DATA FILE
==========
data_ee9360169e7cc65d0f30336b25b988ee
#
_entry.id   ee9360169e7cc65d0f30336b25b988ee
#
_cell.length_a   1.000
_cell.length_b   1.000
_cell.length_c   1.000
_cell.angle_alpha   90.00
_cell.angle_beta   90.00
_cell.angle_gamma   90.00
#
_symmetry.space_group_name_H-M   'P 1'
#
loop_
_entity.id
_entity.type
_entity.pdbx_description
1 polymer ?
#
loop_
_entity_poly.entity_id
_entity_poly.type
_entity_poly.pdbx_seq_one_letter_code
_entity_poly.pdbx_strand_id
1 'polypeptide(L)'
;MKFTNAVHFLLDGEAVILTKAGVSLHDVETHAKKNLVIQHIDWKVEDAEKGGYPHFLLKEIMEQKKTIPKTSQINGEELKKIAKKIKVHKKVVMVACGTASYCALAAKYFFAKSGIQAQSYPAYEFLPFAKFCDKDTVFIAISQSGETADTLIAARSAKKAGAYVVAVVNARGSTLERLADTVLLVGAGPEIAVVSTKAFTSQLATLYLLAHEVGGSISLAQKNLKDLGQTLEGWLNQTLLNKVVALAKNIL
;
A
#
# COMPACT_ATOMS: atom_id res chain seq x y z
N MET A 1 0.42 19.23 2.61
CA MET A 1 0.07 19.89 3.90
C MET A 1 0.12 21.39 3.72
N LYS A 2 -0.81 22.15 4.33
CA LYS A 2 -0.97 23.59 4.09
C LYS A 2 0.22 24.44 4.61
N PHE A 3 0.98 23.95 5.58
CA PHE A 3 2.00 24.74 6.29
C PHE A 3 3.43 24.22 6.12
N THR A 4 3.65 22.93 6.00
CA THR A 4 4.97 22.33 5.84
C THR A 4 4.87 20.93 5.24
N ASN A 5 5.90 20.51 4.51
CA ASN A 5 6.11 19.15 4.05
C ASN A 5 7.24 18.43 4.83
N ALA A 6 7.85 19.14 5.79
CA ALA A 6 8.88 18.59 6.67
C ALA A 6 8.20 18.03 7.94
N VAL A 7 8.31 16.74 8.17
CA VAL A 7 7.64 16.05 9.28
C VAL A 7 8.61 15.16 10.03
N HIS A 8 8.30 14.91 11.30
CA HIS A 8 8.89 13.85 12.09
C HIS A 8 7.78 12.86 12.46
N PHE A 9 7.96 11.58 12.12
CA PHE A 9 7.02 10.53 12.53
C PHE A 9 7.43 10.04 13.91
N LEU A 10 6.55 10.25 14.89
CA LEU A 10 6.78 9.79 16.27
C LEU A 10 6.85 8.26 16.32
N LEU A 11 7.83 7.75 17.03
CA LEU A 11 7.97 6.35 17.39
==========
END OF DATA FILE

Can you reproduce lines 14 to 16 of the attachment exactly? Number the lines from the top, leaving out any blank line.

loop_
_entity.id
_entity.type